• #genocide with 17 occurrences 

Conspiracy rhetoric also clearly overlapped with the ‘pureblood’ discourse. These hashtags included: 

  • #wakeup with 221 occurrences 
  • #conspiracy with 84 occurrences  
  • #NWO (New World Order) with 65 occurrences  
  • #conspiracytiktok with 62 occurrences  
  • #q (A reference to the anonymous poster behind QAnon) with 37 occurrences 
  • #conspiracytheory with 35 occurrences  
  • #SaveTheChildren with 25 occurrences
  • #TrumpWonBidenCheated with 22 occurrences
  • #Plandemic with 20 occurrences 

Interestingly, some #pureblood content used traditionally conservative hashtags from Canada and Australia: 

  • #sackdanandrews with 66 occurrences
  • #freedomconvoy2022 with 68 occurrences
  • #trudeaumustgo with 57 occurrences 

The dataset also contained a notable crossover with vegan hashtags such as #vegan (47 occurrences) and #VegansOfTikTok (46 occurrences). However, upon further examination, these occurrences were attributable to just one user’s account. While the account posted using the term ‘pureblood’ 47 times, the average view count of these videos was only 60. This finding demonstrates how one account was able to distort the appearance of popularity of veganism among the anti-vax online subculture. We wanted to highlight this example as it conveys that hashtag analysis has limits and does not necessarily present a comprehensive picture of an online community or trend.   

To confirm our other findings were not affected by this phenomenon of narrative inflation, we also evaluated the most popular hashtags from videos in the dataset with over 100,000 views. In this segment of the dataset, ‘FJB,’ ‘Let’s Go Brandon,’ ‘unvaccinated,’ ‘Covid,’ ‘Trump,’ ‘patriots,’ ‘vax,’ ‘conservative,’ ‘Trump2024’ and ‘freedom’ were the most common hashtags used, thus confirming the thematic findings of the broader dataset. 

Finally, several specific influencers and right-wing news outlets were cited or highlighted in the video sample. These included Joe Rogan, Russell Brand, Fox News, and The Daily Wire, further evidencing the crossover between conspiracy theories and popular voices in the mainstream. 


By examining the rhetoric surrounding the #pureblood trend on TikTok, we shed light upon those who embrace a contradictory belief system that attempts to strategically exploit narratives of victimisation while simultaneously leveraging historical and literary terms associated with advocating for ethnic cleansing. We argue that this incoherence is not a fluke but instead demonstrates the existence of a central ethos of fascist ideology manifesting on a mainstream social media platform.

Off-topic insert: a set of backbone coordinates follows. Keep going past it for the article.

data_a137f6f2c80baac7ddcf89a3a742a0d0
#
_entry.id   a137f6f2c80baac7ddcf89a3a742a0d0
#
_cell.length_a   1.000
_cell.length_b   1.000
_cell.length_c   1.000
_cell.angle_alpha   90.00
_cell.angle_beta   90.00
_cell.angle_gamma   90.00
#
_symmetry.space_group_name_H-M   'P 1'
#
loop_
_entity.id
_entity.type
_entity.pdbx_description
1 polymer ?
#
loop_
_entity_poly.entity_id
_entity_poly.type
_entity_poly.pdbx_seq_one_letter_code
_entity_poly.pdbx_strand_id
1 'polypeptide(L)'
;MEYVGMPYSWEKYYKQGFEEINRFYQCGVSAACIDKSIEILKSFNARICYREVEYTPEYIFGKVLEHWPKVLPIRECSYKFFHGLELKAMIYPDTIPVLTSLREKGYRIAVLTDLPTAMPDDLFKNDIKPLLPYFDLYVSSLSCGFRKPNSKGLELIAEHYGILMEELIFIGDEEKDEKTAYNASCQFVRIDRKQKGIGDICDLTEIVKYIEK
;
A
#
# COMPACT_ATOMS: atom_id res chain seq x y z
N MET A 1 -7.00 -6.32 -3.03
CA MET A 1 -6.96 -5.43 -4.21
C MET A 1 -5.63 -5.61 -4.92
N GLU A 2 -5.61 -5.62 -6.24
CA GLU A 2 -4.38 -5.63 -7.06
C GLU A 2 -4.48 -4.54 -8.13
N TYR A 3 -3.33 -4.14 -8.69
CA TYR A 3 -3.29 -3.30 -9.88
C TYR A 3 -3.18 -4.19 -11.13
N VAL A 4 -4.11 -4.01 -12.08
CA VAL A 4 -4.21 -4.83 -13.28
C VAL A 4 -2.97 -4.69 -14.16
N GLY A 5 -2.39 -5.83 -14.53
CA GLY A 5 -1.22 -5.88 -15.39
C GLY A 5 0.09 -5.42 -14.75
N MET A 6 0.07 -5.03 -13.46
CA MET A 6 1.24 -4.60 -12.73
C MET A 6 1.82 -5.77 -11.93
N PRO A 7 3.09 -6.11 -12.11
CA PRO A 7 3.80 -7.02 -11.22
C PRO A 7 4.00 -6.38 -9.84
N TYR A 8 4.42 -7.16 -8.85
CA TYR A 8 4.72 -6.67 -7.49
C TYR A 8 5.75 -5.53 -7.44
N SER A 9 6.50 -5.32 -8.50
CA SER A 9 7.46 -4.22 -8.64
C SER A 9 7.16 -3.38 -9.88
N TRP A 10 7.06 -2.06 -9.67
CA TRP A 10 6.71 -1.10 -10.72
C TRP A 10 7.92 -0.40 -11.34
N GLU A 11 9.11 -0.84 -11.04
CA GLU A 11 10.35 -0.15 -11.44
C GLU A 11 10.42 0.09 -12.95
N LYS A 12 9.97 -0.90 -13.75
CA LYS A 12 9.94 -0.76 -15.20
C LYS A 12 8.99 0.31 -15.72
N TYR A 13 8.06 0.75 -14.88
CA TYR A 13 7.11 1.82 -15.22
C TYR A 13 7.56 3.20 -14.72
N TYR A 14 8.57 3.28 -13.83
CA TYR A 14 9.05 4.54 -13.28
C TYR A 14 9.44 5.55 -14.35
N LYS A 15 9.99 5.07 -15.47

A core component of fascism is “the belief that one’s group is a victim.” This obsession with perceived victimhood and even humiliation functions as a justification for any action against the group’s enemies. By iterating and reiterating a victimhood narrative, fascism creates a reality in which violence is not just excusable but necessary. TikTok users who embrace this narrative through the #pureblood terminology are borrowing from established fascist narratives, arguing their blood is superior to the tainted, inferior blood of the vaccinated. Their claims are mutually contradictory as they frame themselves as victims of a tyrannical government’s oppression, but simultaneously as strong, virulent patriots. The #pureblood trend illustrates this strategic duality of victimhood and superiority.  

As detailed within this Insight, TikTok is home to a group of creators and audiences that weaponise both superiority and victimhood narratives that have been used throughout history to justify the perpetuation of discrimination and violence. The use of various hashtags in conjunction with the pureblood hashtags conveys the duelling narratives of vitality and victimhood on right-wing TikTok that emerged amid COVID-19. However, this dual victimhood/superiority framework will likely be repurposed for the next conspiracy theory that such users buy into. As such, it is important to understand and recognise the elements of fascism as they manifest in seemingly benign or mainstream content on social media platforms.